Salmonella Infectionsenparentshttps://kidshealth.org/EN/images/headers/P-infectSalmonella-enHD-AR1.jpgSalmonellosis is a foodborne illness caused by the bacteria salmonella. Symptoms include nausea, vomiting, abdominal cramps, diarrhea, fever, and headache.salmonellosis, salmonella, samonella, food borne, foodborne, foodborn, intestinal, diarrhea, infections, GI bug, infectious, food poisoning, acute infections, food poisoning, raw eggs, eggnog, typhimurium, enteriditis, cleaning my kitchen counters, food safety, washing fruits, washing vegetables, raw meats, raw poultry, animal feces, turtles, iguanas, reptiles, salmonella marina, cutting boards, knives, cross-contamination, germs, bacteremia, sanitary habits, hand washing, getting my child to wash his hands, antibacterial soap, hot water, food preparation, immune system, antibiotics, gastrointestinal, gastroenterology, GI03/22/200012/06/201709/02/2019Rebecca L. Gill, MD11/11/2017fdb3d696-ad27-427b-84fc-8039b5218074https://kidshealth.org/ws/RadyChildrens/en/parents/salmonellosis.html/<h3>What Is <em>Salmonella</em>?</h3> <p><em>Salmonella</em> is a kind of <a href="https://kidshealth.org/ws/RadyChildrens/en/parents/germs.html/">bacteria</a>, with many different types. The type responsible for most infections in humans is carried by chickens, cows, pigs, and reptiles (such as turtles, lizards, and iguanas). Another, rarer form &mdash; called <em>Salmonella typhi</em> &mdash; causes <a href="https://kidshealth.org/ws/RadyChildrens/en/parents/typhoid.html/">typhoid fever</a>.</p> <h3>What Is <em>Salmonella</em> Infection?</h3> <p><em>Salmonella</em> infection, or <strong>salmonellosis</strong>, is a foodborne illness caused by infection with <em>Salmonella</em> bacteria. Most infections spread to people through contaminated food (usually meat, poultry, eggs, or milk).</p> <h3>What Are the Signs &amp; Symptoms of <em>Salmonella</em> Infection?</h3> <p>A <em>Salmonella</em> infection typically causes:</p> <ul> <li>nausea and <a href="https://kidshealth.org/ws/RadyChildrens/en/parents/vomit.html/">vomiting</a></li> <li>abdominal cramps</li> <li><a href="https://kidshealth.org/ws/RadyChildrens/en/parents/diarrhea.html/">diarrhea</a> (sometimes bloody)</li> <li><a href="https://kidshealth.org/ws/RadyChildrens/en/parents/fever.html/">fever</a></li> <li>headache</li> </ul> <p>Because many different kinds of illnesses can cause these symptoms, most doctors will take a <a href="https://kidshealth.org/ws/RadyChildrens/en/parents/test-bac-culture.html/">stool sample</a> to make an accurate diagnosis.</p> <p><em>Salmonella</em> infections usually clear up without medical treatment.</p> <h3>How Do People Get <em>Salmonella</em> Infections?</h3> <p><em>Salmonella</em> bacteria are often found in the feces (poop) of some animals, particularly reptiles. People who have these animals as pets can get salmonellosis if they handle the reptiles and get the bacteria on their hands.</p> <p>Salmonella can spread to people in foods contaminated by infected animal feces. This can happen when foods such as poultry, eggs, and beef are not cooked enough. <a href="https://kidshealth.org/ws/RadyChildrens/en/parents/safe-veggies.html/">Fruit and vegetables</a> can also be contaminated from feces in the soil or water where they're grown.</p> <h3>Are <em>Salmonella</em> Infections Contagious?</h3> <p>Yes. People with salmonellosis can spread the infection from several days to several weeks after they've been infected &mdash; even if their symptoms have disappeared or they've been treated with antibiotics.</p> <h3>Who Is at Risk for <em>Salmonella</em> Infections?</h3> <p>Not everyone who ingests <em>Salmonella</em> bacteria will become ill. Children, especially infants, are most likely to get sick from it. About 50,000 cases of salmonellosis are reported in the United States each year and about one third of those are in kids 4 years old or younger.</p> <p>People at risk for more serious complications from a <em>Salmonella</em> infection include those who:</p> <ul class="kh_lognline_list"> <li>are very young, especially babies</li> <li>have problems with their <a href="https://kidshealth.org/ws/RadyChildrens/en/parents/immune.html/">immune systems</a> (such as people with <a href="https://kidshealth.org/ws/RadyChildrens/en/parents/hiv.html/">HIV</a>)</li> <li>take cancer-fighting drugs&nbsp;or drugs that affect their immune system</li> <li>have <a href="https://kidshealth.org/ws/RadyChildrens/en/parents/sickle-cell-anemia.html/">sickle cell disease</a></li> <li>have an absent or nonfunctioning spleen</li> <li>take chronic stomach acid suppression medicine</li> </ul> <p>In these higher-risk groups, most doctors will treat an infection with <strong>antibiotics</strong> to prevent it from spreading to other parts of the body. Antibiotics do not appear to help a healthy person whose infection is not severe &mdash; and may actually lengthen the amount of time the person will carry the bacteria.</p> <h3>How Are <em>Salmonella</em> Infections Diagnosed?</h3> <p>Because many different illnesses can cause similar symptoms (such as nausea, fever, cramping, and diarrhea), doctors may send a stool (poop) sample to the lab for testing.</p> <p>A severe <em>Salmonella</em> infection will require more testing to see which specific germ is causing the illness and which antibiotics can be used to treat it.</p> <h3>How Are <em>Salmonella</em> Infections Treated?</h3> <p>If your child has salmonellosis and a healthy immune system, your doctor may let the infection pass without giving any medicines. But any time a child develops a fever, headache, or bloody diarrhea, call the doctor to rule out any other problems.</p> <p>If your child is infected and has a fever, you may want to give <a href="https://kidshealth.org/ws/RadyChildrens/en/parents/acetaminophen.html/">acetaminophen</a> to lower the temperature and relieve cramping. As with any infection that causes diarrhea, it's important to give your child plenty of liquids to avoid <a href="https://kidshealth.org/ws/RadyChildrens/en/parents/dehydration.html/">dehydration</a>.</p> <h3>How Long Does a <em>Salmonella</em> Infection Last?</h3> <p>Salmonellosis symptoms can take from 6 to 72 hours to start after someone ingests the bacteria. In most people, the illness lasts for 4 to 7 days after symptoms begin.</p> <h3>Can <em>Salmonella</em> Infections Be Prevented?</h3> <p><a href="https://kidshealth.org/ws/RadyChildrens/en/parents/hand-washing.html/">Hand washing</a> is a powerful way to guard against <em>Salmonella</em> infections. So teach kids to wash their hands well and often, particularly after trips to the bathroom and before handling food.</p> <p>Here are some other ways to protect your family from <em>Salmonella</em> infections:</p> <ul class="kh_longline_list"> <li><strong>Cook food thoroughly.</strong> <em>Salmonella</em> bacteria are most commonly found in animal products and can be killed by the heat of <a href="https://kidshealth.org/ws/RadyChildrens/en/parents/food-safety.html/">cooking</a>. Don't serve raw or undercooked eggs, poultry, or meat. Microwaving is not a reliable way to kill the bacteria. If you're <a href="https://kidshealth.org/ws/RadyChildrens/en/parents/pregnancy-precautions.html/">pregnant</a>, be especially careful to avoid undercooked foods.</li> <li><strong>Handle eggs carefully.</strong> Because <em>Salmonella</em> bacteria can contaminate even intact and disinfected grade A eggs, cook them well and avoid serving poached or sunny-side up eggs (with runny yolks).</li> <li><strong>Avoid foods that might contain raw ingredients.</strong> Caesar salad dressing, the Italian dessert tiramisu, homemade ice cream, chocolate mousse, eggnog, cookie dough, and frostings can contain raw eggs. Unpasteurized milk and juices also can be contaminated with <em>Salmonella</em>.</li> <li><strong>Clean cooking surfaces regularly.</strong> Keep uncooked meats away from cooked and ready-to-eat foods. Thoroughly wash your hands, cutting boards, counters, and knives after handling uncooked foods.</li> <li><strong>Take care with pets.</strong> Avoid contact with the feces of <a class="kh_anchor">family pets</a> &mdash; especially reptiles. Wash your hands well after handling an animal and make sure that no reptiles are permitted to come into contact with a baby. Even healthy reptiles (especially turtles and iguanas) are not safe pets for small children and should not be in the same house as an infant.</li> <li><strong>Don't cook food for others if you are sick</strong>, especially if you have vomiting or diarrhea.</li> <li><strong>Keep food chilled.</strong> Don't leave cooked food out for more than 2 hours after serving (1 hour on a hot day) and store it promptly. Also, keep your refrigerator set to under 40&deg;F (4.4&deg;C).</li> </ul>Infecciones por salmonellaLa infección por Salmonella, o salmonelosis, es una enfermedad trasmitida por los alimentos y causada por bacterias del género Salmonella. La mayoría de las infecciones se contraen a través de alimentos contaminados.https://kidshealth.org/ws/RadyChildrens/es/parents/salmonellosis-esp.html/a874de83-d96e-47e6-923d-dd3210d29573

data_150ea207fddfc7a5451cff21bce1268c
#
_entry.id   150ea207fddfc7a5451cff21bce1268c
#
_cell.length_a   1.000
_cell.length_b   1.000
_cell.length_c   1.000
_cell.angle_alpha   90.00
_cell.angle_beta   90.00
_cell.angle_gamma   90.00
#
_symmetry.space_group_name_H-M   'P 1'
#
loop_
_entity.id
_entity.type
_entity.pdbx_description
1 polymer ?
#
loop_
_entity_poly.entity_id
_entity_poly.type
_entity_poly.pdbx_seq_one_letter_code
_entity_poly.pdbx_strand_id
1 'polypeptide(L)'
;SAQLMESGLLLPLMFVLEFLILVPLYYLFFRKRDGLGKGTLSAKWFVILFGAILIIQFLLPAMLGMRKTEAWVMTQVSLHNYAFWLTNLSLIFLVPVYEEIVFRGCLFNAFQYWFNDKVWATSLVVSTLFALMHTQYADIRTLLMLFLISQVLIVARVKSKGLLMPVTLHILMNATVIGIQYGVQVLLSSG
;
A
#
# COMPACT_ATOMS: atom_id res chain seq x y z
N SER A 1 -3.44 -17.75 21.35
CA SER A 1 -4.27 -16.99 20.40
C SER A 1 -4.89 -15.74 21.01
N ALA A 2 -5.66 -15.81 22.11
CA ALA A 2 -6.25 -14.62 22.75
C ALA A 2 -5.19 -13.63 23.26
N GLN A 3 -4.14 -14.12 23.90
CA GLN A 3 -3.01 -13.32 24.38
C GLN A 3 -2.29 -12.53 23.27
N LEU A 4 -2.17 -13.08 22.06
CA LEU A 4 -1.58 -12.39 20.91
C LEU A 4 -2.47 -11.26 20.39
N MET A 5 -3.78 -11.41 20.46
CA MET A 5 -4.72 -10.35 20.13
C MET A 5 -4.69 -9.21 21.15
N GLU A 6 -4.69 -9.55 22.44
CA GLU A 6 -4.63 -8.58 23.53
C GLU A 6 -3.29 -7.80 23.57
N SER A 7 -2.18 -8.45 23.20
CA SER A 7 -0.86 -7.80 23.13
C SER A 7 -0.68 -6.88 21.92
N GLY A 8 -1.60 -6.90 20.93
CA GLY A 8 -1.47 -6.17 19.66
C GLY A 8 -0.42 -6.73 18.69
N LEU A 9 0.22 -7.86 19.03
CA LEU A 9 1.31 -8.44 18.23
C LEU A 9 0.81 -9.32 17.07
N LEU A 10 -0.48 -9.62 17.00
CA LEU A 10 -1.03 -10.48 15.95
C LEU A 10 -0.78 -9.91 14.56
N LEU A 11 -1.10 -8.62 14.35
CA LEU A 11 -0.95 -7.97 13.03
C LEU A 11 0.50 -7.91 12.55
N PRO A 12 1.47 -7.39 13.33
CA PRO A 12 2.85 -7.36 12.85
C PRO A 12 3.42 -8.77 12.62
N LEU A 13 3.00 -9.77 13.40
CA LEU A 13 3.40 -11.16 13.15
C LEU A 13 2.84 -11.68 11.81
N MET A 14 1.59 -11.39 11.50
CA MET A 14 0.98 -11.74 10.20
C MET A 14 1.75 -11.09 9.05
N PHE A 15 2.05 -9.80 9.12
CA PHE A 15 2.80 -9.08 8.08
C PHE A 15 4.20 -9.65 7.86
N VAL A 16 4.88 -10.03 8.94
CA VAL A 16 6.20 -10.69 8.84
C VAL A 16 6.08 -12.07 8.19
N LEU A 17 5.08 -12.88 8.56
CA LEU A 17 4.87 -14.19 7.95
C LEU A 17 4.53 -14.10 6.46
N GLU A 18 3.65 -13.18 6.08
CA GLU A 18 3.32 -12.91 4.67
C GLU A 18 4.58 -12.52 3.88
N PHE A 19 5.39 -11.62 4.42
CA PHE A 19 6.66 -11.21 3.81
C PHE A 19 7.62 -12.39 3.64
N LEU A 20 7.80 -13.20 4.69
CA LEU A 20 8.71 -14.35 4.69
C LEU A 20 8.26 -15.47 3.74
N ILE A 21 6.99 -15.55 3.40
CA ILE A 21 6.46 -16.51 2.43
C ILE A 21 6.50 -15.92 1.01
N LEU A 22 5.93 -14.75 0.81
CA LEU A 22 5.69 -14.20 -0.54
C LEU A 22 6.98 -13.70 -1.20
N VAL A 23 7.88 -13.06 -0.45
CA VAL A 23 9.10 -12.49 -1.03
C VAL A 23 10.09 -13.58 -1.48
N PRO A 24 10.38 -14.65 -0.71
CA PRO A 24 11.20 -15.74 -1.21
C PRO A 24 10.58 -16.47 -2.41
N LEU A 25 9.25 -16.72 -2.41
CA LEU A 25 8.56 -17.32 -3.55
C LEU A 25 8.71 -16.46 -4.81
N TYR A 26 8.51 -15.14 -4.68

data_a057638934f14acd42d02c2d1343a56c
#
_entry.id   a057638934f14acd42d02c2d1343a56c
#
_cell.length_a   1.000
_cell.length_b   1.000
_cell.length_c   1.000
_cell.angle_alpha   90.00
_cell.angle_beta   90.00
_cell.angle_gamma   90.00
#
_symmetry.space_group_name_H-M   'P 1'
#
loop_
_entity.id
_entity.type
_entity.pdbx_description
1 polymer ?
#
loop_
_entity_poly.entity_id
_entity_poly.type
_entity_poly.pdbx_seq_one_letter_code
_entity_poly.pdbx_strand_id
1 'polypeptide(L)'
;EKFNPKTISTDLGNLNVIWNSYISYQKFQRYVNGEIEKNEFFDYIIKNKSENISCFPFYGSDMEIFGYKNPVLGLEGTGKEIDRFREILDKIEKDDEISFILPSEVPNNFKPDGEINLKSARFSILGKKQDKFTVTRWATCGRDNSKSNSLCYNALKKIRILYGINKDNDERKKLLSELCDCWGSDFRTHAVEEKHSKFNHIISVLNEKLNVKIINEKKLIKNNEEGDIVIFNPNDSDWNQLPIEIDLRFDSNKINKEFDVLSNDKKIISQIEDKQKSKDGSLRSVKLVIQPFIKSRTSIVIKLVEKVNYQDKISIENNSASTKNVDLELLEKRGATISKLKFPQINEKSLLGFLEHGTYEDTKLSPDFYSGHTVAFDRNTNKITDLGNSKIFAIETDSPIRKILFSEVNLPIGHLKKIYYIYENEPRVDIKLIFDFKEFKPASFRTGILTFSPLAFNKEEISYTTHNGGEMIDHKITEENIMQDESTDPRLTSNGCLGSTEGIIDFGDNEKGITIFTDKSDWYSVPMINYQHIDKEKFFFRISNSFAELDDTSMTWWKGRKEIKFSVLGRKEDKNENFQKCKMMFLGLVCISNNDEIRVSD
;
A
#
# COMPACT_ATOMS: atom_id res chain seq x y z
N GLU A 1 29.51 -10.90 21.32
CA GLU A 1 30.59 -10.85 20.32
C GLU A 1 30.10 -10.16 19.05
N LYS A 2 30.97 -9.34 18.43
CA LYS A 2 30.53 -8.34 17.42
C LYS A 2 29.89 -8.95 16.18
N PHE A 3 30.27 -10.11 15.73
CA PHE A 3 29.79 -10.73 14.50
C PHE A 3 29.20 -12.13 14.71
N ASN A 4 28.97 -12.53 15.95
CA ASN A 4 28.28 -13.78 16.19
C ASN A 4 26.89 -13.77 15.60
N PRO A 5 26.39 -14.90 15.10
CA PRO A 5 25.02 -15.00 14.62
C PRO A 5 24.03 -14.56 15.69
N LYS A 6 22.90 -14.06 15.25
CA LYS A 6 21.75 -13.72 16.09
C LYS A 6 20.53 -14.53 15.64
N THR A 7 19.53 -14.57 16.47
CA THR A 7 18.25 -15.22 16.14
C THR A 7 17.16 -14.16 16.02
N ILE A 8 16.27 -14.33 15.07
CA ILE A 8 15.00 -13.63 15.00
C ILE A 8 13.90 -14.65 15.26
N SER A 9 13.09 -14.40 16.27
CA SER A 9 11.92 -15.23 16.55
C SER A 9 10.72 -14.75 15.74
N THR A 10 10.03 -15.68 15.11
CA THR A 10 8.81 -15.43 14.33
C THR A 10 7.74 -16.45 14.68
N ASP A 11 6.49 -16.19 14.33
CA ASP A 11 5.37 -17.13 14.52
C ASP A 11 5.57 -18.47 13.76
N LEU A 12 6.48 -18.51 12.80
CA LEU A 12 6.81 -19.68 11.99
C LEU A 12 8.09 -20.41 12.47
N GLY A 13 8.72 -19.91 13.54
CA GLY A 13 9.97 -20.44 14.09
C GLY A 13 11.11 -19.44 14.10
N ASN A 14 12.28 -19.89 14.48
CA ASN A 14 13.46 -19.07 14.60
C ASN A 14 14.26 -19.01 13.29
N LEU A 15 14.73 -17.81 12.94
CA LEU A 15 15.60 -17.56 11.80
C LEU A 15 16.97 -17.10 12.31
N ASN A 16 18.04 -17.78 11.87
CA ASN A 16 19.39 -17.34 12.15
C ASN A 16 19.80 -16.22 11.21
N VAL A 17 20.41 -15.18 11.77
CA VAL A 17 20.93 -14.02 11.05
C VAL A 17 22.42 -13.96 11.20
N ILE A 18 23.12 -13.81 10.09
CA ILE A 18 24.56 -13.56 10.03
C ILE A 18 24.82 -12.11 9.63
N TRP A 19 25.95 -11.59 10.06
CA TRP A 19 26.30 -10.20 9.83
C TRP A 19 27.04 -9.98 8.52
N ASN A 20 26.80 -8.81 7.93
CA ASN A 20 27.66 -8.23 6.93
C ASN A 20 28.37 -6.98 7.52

Being Safe in the KitchenCooking and baking are lots of fun - as long as you stay safe. Read this article for safety tips before you head into the kitchen.https://kidshealth.org/ws/RadyChildrens/en/kids/safe-in-kitchen.html/b6d4b44b-a395-42ab-8fa7-2d403a7fd4bb